Most academics don’t write about the oppressed. Those who do, usually write about the oppressed for the professors, not about the class struggle for the oppressed. In other words, they write about the feelings, families, gender, rituals, networks, work and culture of the oppressed. They do not focus on the class struggle: strikes, demonstrations, unions, parties, the state and the daily battle at work.
So Young was vulnerable. I suspect he decided to write a book which would be professionally bombproof, because he could show he knew more about psychiatric history and ideas than the psychiatrists themselves. He didn’t have to. He could have put the hospital stuff first and the history afterwards. Then veterans could have read the first half and left the rest. And when he wrote the first half he could have said to himself: I must write this so veterans will understand it.
Does this matter? Yes. Here’s more group therapy. ‘Henry’ is the man we met before, remembering the severed ears and being silenced by the therapists:
Peter: In Vietnam we didn’t have an objective. We weren’t allowed to accomplish anything. They just sent people there to fart around and to die.
Carol: And the centre – is it like this too?
Peter: Well, I wonder if there is a cure for PATS [post-traumatic stress disorder]. Lewis [another therapist] says that what we’re into here is ‘a recovery on the way to a cure’.
Henry: Everything I’ve read before coming here says that PATS can’t be cured. 
’Everything I’ve read ...’ Here is a man who reads everything he can to understand his life. He’s still out there somewhere. There are many like him. They need a book by Young. He knows what they know, but are constantly forced to doubt. Reading it in a book will confirm them, strengthen them. And in some ways Young understands more clearly than they do what happened to them. They keep feeling they should blame the American people. Young can show them it was the officers who did it to them there, and the manager who did it to them in the hospital.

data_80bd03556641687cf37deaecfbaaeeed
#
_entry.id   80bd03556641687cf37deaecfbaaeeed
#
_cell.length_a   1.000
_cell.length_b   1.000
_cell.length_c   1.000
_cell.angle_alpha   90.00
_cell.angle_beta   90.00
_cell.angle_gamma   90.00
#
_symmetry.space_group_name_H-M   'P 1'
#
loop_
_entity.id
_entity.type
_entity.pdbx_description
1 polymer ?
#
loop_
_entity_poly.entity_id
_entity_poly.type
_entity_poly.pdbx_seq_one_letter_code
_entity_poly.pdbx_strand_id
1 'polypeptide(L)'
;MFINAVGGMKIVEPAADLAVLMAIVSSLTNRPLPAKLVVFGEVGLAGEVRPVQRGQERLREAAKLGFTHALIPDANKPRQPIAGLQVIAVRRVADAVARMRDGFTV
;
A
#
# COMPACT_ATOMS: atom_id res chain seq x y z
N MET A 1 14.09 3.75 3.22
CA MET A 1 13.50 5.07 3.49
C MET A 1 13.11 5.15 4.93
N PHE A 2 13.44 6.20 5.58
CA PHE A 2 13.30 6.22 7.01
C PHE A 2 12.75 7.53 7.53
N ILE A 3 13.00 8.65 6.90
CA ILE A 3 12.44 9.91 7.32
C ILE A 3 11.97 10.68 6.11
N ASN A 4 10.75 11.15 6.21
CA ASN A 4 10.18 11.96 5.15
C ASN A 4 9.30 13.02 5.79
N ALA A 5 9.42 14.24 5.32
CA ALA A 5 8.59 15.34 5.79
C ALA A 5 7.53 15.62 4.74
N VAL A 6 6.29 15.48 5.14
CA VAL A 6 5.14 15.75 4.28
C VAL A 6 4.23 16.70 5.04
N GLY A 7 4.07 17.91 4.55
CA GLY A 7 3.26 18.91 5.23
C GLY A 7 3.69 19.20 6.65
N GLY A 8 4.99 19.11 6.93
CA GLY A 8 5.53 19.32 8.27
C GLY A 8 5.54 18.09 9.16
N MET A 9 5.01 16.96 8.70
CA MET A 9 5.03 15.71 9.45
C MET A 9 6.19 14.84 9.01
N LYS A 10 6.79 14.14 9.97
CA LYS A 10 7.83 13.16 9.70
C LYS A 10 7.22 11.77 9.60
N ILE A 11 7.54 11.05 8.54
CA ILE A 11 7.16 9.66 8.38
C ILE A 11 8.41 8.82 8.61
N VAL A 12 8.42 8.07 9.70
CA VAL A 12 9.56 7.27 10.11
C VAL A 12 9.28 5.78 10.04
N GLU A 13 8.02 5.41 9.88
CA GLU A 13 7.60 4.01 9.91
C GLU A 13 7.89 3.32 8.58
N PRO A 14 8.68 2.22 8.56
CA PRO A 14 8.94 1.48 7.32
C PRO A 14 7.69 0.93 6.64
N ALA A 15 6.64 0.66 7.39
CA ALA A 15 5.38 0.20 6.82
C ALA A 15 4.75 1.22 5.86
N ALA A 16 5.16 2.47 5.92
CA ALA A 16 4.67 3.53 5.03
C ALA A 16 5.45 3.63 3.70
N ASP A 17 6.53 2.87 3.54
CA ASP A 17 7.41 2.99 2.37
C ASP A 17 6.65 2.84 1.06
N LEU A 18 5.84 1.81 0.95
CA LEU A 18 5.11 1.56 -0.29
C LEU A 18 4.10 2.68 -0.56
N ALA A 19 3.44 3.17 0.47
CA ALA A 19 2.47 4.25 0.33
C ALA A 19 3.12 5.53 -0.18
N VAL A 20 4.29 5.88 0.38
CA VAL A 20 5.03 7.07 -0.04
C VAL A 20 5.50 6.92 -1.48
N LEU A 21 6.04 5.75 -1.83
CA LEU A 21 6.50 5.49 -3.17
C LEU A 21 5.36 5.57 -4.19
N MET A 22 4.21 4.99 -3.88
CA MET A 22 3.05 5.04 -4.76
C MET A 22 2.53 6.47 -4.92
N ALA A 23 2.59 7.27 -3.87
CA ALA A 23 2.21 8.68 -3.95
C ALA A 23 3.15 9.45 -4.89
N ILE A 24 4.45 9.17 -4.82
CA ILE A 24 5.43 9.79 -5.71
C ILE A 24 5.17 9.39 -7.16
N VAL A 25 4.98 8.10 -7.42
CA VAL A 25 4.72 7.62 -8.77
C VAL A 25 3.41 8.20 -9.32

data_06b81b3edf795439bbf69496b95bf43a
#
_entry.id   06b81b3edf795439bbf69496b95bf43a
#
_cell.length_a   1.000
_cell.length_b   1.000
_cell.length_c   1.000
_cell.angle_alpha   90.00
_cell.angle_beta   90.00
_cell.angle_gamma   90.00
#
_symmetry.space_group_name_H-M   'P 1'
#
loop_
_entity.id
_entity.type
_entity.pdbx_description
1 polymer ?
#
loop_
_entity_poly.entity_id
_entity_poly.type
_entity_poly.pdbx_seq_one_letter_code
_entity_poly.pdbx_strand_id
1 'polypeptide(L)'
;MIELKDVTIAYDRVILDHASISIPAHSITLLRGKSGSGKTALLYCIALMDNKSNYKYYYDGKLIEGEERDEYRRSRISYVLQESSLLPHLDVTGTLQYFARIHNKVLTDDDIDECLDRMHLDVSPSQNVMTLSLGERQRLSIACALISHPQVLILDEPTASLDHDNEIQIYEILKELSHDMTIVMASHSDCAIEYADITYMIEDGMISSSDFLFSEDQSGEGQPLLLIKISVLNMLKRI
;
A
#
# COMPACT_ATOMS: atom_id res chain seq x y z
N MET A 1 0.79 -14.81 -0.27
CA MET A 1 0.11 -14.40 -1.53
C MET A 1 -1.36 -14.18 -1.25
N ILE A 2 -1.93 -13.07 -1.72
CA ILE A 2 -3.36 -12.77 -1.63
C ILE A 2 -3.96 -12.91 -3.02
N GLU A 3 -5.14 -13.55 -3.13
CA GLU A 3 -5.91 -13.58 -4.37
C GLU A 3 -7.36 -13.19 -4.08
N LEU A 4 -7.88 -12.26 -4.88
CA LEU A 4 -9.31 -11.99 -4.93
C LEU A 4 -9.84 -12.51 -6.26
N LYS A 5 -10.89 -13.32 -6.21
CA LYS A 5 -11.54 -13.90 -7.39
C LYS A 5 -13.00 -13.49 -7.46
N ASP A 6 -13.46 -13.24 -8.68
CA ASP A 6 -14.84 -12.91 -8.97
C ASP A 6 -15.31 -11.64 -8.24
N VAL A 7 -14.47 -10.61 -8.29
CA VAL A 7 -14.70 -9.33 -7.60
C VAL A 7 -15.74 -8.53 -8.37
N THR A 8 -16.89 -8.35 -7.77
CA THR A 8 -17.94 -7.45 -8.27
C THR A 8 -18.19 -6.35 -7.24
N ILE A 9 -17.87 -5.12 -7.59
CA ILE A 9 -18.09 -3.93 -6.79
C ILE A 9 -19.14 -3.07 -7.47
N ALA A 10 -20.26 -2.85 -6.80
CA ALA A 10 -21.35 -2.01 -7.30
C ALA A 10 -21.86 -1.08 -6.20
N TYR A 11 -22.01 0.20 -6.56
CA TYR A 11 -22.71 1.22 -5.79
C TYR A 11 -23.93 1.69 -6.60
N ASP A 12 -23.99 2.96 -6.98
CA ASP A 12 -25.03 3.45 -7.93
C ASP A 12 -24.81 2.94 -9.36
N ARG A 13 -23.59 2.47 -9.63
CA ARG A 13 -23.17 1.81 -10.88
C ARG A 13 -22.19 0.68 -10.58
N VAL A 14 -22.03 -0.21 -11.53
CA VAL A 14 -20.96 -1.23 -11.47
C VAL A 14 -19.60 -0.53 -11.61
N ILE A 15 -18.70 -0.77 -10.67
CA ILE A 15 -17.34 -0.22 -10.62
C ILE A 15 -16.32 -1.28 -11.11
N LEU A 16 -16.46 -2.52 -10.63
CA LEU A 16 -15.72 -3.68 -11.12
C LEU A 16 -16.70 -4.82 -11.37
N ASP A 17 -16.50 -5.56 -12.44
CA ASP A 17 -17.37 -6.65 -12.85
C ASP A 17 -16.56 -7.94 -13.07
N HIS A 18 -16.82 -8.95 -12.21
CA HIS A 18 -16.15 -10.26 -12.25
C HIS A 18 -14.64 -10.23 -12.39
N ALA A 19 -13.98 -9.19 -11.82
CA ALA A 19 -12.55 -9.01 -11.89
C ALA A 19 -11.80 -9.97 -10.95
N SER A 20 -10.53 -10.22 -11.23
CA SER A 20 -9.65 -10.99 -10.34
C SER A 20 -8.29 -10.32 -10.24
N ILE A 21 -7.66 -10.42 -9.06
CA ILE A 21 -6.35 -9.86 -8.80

For Young shows clearly how the frontline therapists struggle, caught between the managing psychiatrist and the patients. These therapists, counsellors and nurses are at the bottom of the profession, without graduate degrees. They know that what the patients say is true. You can hear them bending to the patients in group therapy. You can see them arguing among themselves, angry with the ‘model’ they are forced to use. And you can read how the psychiatrist fired one therapist who disagreed with him and reduced another to tears.
These frontline therapists are confused. In one way, they know what’s happening. In another way, they are afraid of losing their jobs. And they have no alternative politics for understanding and helping the patients. They could use a book which explained what happened in clinics like theirs. They would read it. As it is, this book is presented in such a way that mental nurses and junior counsellors won’t read it. Young can and should write the book the therapists, mental nurses and veterans need. I hope it’s his next book.
1. R. Coles, The Middle Americans (Boston 1971), quoted in C. Appy, Working Class War: American Combat Soldiers and Vietnam (University of North Carolina Press 1993), p. 42.
2. C. Appy, op. cit., pp. 16–17.
3. Ibid., pp. 166–167.
4. See J. Neale, Imperialism, in Socialist Review 137, 1990, pp. 20–21 and A. Callinicos et al., Marxism and the New Imperialism (Bookmarks 1994).
5. M. Baker, Nam: The Vietnam War in the Words of the Men and Women Who Fought There (New York 1981), quoted in C. Appy, op. cit., pp. 143–144.
6. Vietnam Veterans Against the War, The Winter Soldier Investigation: An Inquiry into American War Crimes (Boston 1972), quoted in C. Appy, op. cit., p. 294.
7. Ibid., pp. 294–295.
8. C. Appy, op. cit., p. 295.
9. P. Marin, Coming to terms with Vietnam, Harpers 1980, quoted in C. Appy, op. cit., p. 296.
10. R. Coles, op. cit., quoted in C Appy, op. cit., pp. 42–43.
11. C. Appy, op. cit., pp. 38–43.
12. Ibid., p. 95.
13. Ibid., p. 246.
14. Ibid., p. 9.
15. Ibid., p. 247.
16. Ibid., pp. 244–245.
17. Ibid., p. 251.
18. Ibid., p. 245.
19. Ibid., p. 235.
20. If you find yourself pressed by an editor or publisher to write such a chapter, write a bibliographic essay for the end instead. It looks classier and it’s more use to the reader.
21. A. Young, op. cit., p. 254.
Last updated on 22.4.2012